IMF Floats the Possibility of Debt for Climate Swaps

IMF Headquarters, Washington [Wikimedia]

The IMF has explored the option of debt for climate swaps in a recent working paper, concluding that they may be appropriate in some cases.

Africa is spending up to 15% of its GDP per capita annually on climate change related expenses, according to a recent statement by the African Development Bank’s (AFDB’s) acting chief economist Kevin Urama.  He also confirmed that the continent requires approximately $1.6 trillion between 2022 and 2030 to implement its Nationally Determined Contributions (NDCs). 

Speaking at the side-lines of the Egypt International Cooperation Forum in Cairo in September, Urama urged developed countries to bridge the funding gap, noting that “Collectively, African countries received only $18.3 billion in climate finance between 2016 and 2019 [leading to] a climate finance gap of up $1288.2bn annually from 2020 to 2030.” Moreover, 22 African countries face a high risk of debt distress or are already in debt distress.

As debt levels increase; estimations of finance needs continue to escalate, and as developed countries continue to fail to meet their climate finance pledge of $100 billion to developing countries annually, African countries are increasingly looking to novel alternatives to make the necessary finance available. This includes debt for climate swaps, an instrument that can help countries deal with both climate and debt problems simultaneously. In essence the swap entails an agreement whereby instead of using money from the national fiscus to pay creditors on outstanding loans, that money is instead used to invest in domestic climate projects under terms agreed with the creditors. In other words, national debt is effectively re-paid by channeling funds to domestic climate projects.

In a recent IMF working paper, the IMF explores this option, and concludes, on a relatively qualified basis, that it would be appropriate in some cases.  The paper acknowledges that climate change can exacerbate debt vulnerabilities by adversely impacting countries’ productive capacity and their tax base, creating fiscal costs (including for reconstruction after natural disasters) and making external borrowing more expensive. It also recognises that debt problems reduce the fiscal space for climate mitigation and adaptation investments and hence exacerbate the causes of and responses to climate change. It takes note of the fact that many developing countries may lack the fiscal space to pay for needed climate investments, even when it is financed on concessional terms. It concludes that “as long as the spending commitment that accompanies the swap does not exceed the debt service commitment that it replaces and is paid for by resources that would otherwise have been used to service debt, debt-climate swaps can create the needed fiscal space.” It continues to underscore that climate-conditional grants and loans also have a meaningful role to play and the remainder of the paper considers circumstances where grants and loans or debt restructuring would be more appropriate than a debt swap. It also cautions that, in countries with high levels of debt distress, swaps should not replace broader debt restructuring programmes.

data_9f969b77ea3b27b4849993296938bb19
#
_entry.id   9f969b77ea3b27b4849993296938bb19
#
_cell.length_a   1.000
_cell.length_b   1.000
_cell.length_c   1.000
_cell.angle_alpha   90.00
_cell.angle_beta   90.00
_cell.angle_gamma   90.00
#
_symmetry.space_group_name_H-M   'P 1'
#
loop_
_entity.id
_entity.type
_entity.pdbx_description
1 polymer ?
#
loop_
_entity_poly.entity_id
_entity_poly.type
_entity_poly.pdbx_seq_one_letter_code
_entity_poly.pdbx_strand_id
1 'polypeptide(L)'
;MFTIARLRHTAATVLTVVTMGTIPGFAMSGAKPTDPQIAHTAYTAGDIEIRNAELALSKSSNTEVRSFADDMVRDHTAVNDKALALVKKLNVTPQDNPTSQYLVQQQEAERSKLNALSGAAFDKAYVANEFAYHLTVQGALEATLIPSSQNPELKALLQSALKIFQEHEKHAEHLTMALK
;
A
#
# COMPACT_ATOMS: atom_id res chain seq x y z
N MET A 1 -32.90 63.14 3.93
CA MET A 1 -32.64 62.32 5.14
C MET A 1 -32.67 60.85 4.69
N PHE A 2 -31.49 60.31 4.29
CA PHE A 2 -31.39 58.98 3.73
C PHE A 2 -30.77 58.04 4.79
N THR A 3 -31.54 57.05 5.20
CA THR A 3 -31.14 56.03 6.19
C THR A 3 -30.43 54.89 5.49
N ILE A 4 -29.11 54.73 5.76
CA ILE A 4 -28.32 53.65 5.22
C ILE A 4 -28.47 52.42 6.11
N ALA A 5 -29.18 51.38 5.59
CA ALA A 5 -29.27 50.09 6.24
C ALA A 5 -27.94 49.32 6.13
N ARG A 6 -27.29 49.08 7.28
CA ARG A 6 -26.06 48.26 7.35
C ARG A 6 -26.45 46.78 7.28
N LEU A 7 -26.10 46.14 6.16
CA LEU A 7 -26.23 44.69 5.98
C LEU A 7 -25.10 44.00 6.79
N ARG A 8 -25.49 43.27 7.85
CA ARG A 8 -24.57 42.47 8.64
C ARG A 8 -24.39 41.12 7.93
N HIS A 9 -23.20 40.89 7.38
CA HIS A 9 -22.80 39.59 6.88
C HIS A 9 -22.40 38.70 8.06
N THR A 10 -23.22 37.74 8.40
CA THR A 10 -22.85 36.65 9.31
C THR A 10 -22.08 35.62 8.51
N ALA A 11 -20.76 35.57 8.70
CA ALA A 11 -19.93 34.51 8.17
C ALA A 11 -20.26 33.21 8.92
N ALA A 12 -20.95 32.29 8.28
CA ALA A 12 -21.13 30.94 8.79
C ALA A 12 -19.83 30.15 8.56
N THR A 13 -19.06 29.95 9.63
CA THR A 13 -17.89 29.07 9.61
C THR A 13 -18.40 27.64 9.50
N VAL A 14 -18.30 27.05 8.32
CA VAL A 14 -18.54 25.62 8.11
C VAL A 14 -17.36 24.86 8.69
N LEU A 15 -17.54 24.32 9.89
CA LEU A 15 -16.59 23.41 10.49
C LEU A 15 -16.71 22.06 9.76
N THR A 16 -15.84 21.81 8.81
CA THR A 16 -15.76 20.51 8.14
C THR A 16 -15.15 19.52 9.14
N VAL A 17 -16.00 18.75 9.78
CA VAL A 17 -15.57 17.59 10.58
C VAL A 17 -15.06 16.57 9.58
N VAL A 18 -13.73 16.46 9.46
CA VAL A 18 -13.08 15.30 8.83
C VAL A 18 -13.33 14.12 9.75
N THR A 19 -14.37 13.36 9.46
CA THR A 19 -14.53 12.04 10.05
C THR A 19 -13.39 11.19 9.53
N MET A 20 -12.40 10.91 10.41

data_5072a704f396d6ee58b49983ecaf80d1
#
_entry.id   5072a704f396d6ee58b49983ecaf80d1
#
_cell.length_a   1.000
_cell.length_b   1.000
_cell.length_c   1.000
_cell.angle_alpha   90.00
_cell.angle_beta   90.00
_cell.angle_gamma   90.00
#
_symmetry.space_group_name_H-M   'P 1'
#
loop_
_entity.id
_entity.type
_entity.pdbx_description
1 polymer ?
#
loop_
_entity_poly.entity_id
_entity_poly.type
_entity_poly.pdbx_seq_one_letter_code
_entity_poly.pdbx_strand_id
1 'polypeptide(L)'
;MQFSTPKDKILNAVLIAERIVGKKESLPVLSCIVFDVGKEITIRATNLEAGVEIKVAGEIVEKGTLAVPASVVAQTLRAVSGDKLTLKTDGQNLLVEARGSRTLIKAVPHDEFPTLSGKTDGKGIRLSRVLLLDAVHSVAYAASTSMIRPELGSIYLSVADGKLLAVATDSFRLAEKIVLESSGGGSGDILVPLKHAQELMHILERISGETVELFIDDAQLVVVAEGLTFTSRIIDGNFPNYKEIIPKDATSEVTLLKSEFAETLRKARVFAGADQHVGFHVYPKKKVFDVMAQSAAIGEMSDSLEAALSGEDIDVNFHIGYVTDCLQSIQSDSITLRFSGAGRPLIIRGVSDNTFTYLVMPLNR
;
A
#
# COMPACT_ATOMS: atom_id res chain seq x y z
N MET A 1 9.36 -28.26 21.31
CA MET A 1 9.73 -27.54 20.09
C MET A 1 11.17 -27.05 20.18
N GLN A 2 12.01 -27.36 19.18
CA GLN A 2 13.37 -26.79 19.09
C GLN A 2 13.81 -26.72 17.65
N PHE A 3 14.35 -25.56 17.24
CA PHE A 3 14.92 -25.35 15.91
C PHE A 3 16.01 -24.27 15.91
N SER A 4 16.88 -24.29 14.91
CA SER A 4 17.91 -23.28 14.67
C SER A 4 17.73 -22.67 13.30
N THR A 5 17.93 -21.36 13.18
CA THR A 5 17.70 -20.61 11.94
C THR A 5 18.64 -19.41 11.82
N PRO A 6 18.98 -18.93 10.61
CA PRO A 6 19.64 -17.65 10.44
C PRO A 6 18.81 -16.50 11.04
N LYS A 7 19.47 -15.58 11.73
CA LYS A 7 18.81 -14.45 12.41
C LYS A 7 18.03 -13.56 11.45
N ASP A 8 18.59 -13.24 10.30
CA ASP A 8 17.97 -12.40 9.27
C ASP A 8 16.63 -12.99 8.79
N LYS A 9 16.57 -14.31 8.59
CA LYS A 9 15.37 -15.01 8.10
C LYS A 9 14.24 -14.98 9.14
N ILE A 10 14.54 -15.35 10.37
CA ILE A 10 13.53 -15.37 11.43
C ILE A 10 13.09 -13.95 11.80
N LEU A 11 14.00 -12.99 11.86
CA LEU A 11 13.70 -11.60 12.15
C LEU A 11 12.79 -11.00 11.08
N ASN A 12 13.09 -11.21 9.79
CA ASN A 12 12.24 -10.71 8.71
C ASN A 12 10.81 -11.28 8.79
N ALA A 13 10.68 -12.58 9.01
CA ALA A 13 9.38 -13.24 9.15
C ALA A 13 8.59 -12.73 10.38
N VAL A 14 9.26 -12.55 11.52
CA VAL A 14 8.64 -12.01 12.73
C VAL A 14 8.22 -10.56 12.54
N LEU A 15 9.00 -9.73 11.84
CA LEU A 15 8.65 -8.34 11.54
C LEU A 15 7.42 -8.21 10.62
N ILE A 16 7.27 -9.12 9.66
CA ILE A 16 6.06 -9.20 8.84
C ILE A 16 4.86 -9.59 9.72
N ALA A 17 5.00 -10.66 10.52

The paper has yet to be endorsed by the IMF’s board and management, however given its more recent position that climate change poses grave macro-critical risks to national and global financial systems and the extension of its mandate to address it, the prospect appears hopeful. According to IMF Managing Director, Kristalina Georgieva, climate change is “now a category of risk that absolutely has to be front and centre of [the IMF’s] work”. If this is the case, creating the fiscal space for countries by reducing debt on condition of climate targets being met achieves both the Fund’s objective of achieving macro-economic stability and climate change responses. It will also help repair the Fund’s image across many developing countries, owing to its chequered record in ineffective policy prescriptions.

African countries are increasingly exploring the option of debt for climate swaps as they enter increasingly higher levels of debt and wish to free up the necessary fiscal space to spend on climate objectives. For example, Cabo Verde, Eswatini and Kenya are all investigating debt for climate swaps. The GCF has also expressed an interest in pursuing the option of swaps, highlighting that it could act as an intermediary. Similarly the AFDB is undertaking a feasibility study looking into how to accelerate the roll out of debt-for-climate and nature swaps in Africa.

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